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Disturbance in the Udzungwas: Responses of monkeys and trees to forest degradation

Disturbance in the Udzungwas: Responses of monkeys and trees to forest degradation


Centre for Ecology, Law and Policy Environment Department, University of York, York YO10 5DD, UNITED KINGDOM.


Tropical forests are one of the world’s most threatened biomes. As tropical forests are increasingly destroyed and degraded, there is increasing need for research into the implications for rare species and habitats, and for conservation management. This thesis is a series of four papers investigating species and community responses in the Udzungwa Mountains, an area of international importance for biodiversity. The focus is on both rare species and potential indicators of habitat degradation. The most direct impact of human disturbance is on vegetation structure. However the response of most tropical plant species to disturbance has not been quantified. The Udzungwa area contains many rare and restricted range plant species, and furthermore, is arguably Africa’s most important single site for primate conservation. Primates also have high potential as indicators. In particular, diurnal monkeys are easily observed, are mostly dependent on tropical forests, and may show a diverse range of demographic and behavioural responses to disturbance.

Human impacts on the monkeys and trees of the Udzungwas are here assessed at two levels: 1) habitat loss, and 2) habitat degradation. The first analytical chapter (Chapter 2) investigates the relationship between monkey species richness and forest fragment size among 22 sites. Multivariate techniques are used to consider the relationship together with other confounding variables. The results show that there is a log-linear species-area relationship, highlighting the importance of large forests (above 150 km2) for biodiversity conservation. The results also suggest that hunting and isolation have further influenced the species composition, particularly in the smaller fragments.

The second analytical chapter (Chapter 3) assesses vegetation responses to disturbance using 120 plots, along six transects in the heavily disturbed lowland forest of Matundu. Multivariate analyses are used to assess variation in community composition, species abundance, stem density and diversity in relation to disturbance, environmental and topographic variables. With the exception of diversity, all measures of vegetation structure and composition are shown to have been affected by disturbance. In particular, rare species diversity was negatively related to disturbance, and also the presence of large animal paths. Therefore both humans and elephants seem to have had a large impact on the Matundu ecosystem. Three common tree species, Funtumia africana, Vangueria volkensii and Parinari excelsa, that have significant negative correlation with disturbance, could be used as indicators of forest health. Several environmental and topographical correlates with vegetation structure and composition are also identified.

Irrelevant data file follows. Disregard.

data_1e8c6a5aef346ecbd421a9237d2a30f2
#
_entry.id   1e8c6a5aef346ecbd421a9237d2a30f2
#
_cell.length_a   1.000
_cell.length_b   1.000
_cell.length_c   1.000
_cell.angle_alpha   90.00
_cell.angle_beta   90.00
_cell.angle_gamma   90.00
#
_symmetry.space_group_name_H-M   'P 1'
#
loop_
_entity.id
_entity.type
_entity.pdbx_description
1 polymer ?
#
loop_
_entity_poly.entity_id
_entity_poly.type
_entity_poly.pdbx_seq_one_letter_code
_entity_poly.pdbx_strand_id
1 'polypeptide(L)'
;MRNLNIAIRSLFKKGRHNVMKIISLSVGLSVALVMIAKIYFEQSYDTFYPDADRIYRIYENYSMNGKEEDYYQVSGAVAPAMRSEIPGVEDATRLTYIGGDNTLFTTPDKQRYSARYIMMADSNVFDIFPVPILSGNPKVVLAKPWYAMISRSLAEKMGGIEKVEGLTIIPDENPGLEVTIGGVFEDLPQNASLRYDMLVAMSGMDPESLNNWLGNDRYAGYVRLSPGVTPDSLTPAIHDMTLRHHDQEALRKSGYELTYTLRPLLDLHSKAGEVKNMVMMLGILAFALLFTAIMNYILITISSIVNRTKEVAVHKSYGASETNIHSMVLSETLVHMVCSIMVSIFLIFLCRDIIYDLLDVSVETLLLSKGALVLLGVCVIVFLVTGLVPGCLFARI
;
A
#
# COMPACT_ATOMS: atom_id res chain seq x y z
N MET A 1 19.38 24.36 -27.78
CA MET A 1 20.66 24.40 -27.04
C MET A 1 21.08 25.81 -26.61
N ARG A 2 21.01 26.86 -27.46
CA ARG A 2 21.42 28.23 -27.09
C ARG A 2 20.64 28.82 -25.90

The third analytical chapter (Chapter 4) is a methodological chapter reviewing techniques for estimating density of clustered animals. This is included in the thesis for use in the monkey-habitat analysis in Chapter 5, and because of the continuing intense debate regarding method selection for primates. The aim of the chapter is to develop a simple guide to method selection. It begins with a summary of the main debate, and an introduction to four alternative methods that are currently employed for surveying primates. The main controversy in the literature surrounds the debate over prioritising for mathematical framework (perpendicular methods) or for minimising correction factors (animal-observer methods). Three of the four methods have shown reasonable accuracy compared to known primate densities, and the fourth has yet to be tested. Perpendicular methods are the most desirable given appropriate field conditions. However problems arising from the five criteria of visibility, habituation of animals, cluster spread, and available resources, may often preclude their use.

Finally, chapter 5 looks at the relationship between monkey relative abundance, density and social grouping versus habitat. Data are presented on four monkey species (Udzungwa red colobus Procolobus gordonorum, Angolan black and white colobus Colobus angolensis palliatus, Sykes monkey Cercopithecus mitis subsp. and yellow baboon Papio cynocephalus) counted along the six line transects used for vegetation survey in Chapter 3. In accordance with ecological theory, the four species respond to habitat disturbance as expected from their dietary specialisation, geographic range, and from previous studies on these and closely related species. The Udzungwa endemic red colobus showed the closest relationship with habitat, and may have the most potential as an indicator of forest habitat quality of all taxa in the Udzungwas. Monkey community composition is also suggested as a good indicator of habitat quality. The results suggest that those areas in the Udzungwa lowlands that contain high densities and large groups of red and black and white colobus monkeys contain the best quality forest in terms of vegetation structure and composition. Those containing mainly Sykes monkeys are the poorest quality.

Overall the thesis shows that monkey and tree communities in the Udzungwa Mountains have been negatively impacted by human activities. However, the results also emphasise the importance of disturbed forests for future conservation of biodiversity. Given that most tropical forests have been disturbed to some extent, management of these areas is of paramount importance, as discussed in Chapter 6. The indicator species and communities identified here may be useful for this, both for identifying priority conservation areas and for monitoring forest recovery.